Stinging Nettle Medical Uses
Stinging Nettle (Urtica dioica) aka common nettle is a small to medium sized perennial plant native to Europe, Asia, northern Africa, and most of North America. Most Stinging Nettles do exactly what the name implys... sting you if touched, but one subspecies does not sting so don't use the fact that a plant doesn't sting to rule out the possibility that it is indeed Stinging Nettle.
Stinging Nettle grows up to 7 feet tall although 2-3 feet tall plants are more common, at least where I live. Local climate and sub species will dictate this for you. The plant is a perinial and it dies back to the ground during the winter months and the re-emerges in the spring. The roots of the Stinging Nettle are yellow in color and spreading in nature consisting of rhizomes and stolons. The green leaves are 1 to 6 inches long and are presented in an opposite not alternate manner on the erect green stem. The leaves always have a very serrated margin.
Stinging Nettle has very small greenish or brownish flowers arranged in an axillary inflorescences. The leaves and stems are hairy and in most subspecies there are stinging hairs mixed in with the non-stinging hairs. The stinging nettle injects chemical compounds when touched that can cause a painful sting.
Stinging Nettle required moist soil so although it is found in all states except Hawaii. It is restricted as all plants are to the appropriate habitat.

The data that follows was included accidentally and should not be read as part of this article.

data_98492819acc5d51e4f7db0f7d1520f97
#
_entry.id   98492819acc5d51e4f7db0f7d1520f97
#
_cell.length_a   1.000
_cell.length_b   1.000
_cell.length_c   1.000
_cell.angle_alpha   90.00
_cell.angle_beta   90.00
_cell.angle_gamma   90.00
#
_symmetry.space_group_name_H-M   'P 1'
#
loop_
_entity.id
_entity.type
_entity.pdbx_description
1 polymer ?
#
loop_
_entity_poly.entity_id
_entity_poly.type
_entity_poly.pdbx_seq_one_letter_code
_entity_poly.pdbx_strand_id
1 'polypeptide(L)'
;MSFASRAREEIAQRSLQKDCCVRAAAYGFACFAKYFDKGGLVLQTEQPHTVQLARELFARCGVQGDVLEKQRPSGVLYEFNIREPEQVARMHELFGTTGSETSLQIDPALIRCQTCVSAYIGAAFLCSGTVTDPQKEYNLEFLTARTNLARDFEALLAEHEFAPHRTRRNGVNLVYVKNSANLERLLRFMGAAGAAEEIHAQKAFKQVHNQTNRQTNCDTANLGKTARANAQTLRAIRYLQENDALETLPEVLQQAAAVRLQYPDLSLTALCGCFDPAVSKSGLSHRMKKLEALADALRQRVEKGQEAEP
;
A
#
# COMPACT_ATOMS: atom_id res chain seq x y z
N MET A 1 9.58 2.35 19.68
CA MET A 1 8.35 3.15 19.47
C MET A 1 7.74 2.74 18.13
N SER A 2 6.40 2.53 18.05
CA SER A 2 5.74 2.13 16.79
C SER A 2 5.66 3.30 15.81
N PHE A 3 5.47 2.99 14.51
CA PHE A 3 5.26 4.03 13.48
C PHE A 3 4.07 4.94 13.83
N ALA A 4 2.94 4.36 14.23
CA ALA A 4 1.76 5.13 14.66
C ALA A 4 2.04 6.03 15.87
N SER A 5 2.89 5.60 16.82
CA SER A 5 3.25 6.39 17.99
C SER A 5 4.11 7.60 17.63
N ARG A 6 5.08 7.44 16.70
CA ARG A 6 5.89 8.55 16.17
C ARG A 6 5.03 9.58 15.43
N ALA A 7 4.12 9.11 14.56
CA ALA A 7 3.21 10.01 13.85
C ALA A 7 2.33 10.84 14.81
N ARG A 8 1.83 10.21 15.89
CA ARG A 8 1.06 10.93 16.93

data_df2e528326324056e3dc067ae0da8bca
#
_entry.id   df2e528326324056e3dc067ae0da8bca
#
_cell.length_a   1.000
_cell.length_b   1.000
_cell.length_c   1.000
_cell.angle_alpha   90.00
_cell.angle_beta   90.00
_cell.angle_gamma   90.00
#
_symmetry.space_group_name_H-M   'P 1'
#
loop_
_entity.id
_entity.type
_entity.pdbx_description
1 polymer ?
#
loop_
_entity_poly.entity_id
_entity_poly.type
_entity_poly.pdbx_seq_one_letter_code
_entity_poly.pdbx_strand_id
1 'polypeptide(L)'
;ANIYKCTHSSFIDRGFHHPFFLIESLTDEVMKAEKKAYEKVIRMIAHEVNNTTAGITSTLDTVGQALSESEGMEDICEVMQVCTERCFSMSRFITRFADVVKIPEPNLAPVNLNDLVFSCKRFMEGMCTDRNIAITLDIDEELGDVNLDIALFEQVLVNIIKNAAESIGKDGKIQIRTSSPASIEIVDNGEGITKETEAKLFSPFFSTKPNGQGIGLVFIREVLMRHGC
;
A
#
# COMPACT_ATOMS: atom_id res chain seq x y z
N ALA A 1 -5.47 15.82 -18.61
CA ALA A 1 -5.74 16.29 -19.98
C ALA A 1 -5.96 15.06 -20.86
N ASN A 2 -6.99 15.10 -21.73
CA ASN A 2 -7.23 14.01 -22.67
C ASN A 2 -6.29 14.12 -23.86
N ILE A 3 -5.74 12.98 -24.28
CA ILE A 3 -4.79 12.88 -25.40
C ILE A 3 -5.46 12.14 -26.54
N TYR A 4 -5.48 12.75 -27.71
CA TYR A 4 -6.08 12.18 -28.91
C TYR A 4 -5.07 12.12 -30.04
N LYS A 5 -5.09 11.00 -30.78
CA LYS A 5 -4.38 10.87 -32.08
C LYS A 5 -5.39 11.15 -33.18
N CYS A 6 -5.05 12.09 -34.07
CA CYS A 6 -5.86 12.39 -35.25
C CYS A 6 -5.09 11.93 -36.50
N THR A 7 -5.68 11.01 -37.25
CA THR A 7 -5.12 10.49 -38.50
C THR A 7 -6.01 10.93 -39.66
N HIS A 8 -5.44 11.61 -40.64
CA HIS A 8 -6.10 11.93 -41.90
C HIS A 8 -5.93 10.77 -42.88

Stinging Nettle has historically been used as tea or fresh leaves to treat disorders of the kidneys and urinary tract, gastrointestinal tract, skin, cardiovascular system, hemorrhage, influenza, rheumatism, and gout.
An enlarged prostate, which is a common problem for aging men, can cause an increased urges to urinate, an incomplete emptying of the bladder, even painful urination, post urination dripping and reduced urinary flow. Modern doctors have not been able yet to determine how Stinging Nettle helps with these problems but it does. Stinging nettle root extract has also been shown to slow or stop the spread of prostate cancer cells. The root is used in connection with urinary issues.
It's also possible that the historic use of these roots for bladder infections does have some basis in fact but this isn't as well documented.
Studies support the use of Stinging Nettle leaves topically at the site of arthritis pain can decrease the pain. Some also take Stinging Nettle orally for arthritis.
Stinging nettle has anti-inflammatory qualities that alleviate hay fever symptoms if taken early. Why? The leaves contain histamine! Yes, you might think that would be the opposite of what would help with allergic reaction, if so you will just have to trust me on this one or go read the study yourself where it was tested against placebo's.
Stinging Nettle contains some components that are used in conjunction with other chemicals to reduce bleeding during surgery. I am not sure if this will help by itself but applying it to a wound when in a survival situation might be all you can do. Worth a shot.
Eczema, a dry, itchy rash that can last for long periods of time, can be treated with Stinging Nettle both orally and topically.
Preliminary studies have show that Stinging Nettle taken orally can lower blood sugar and blood pressure. Keep in mind this was animals and not people.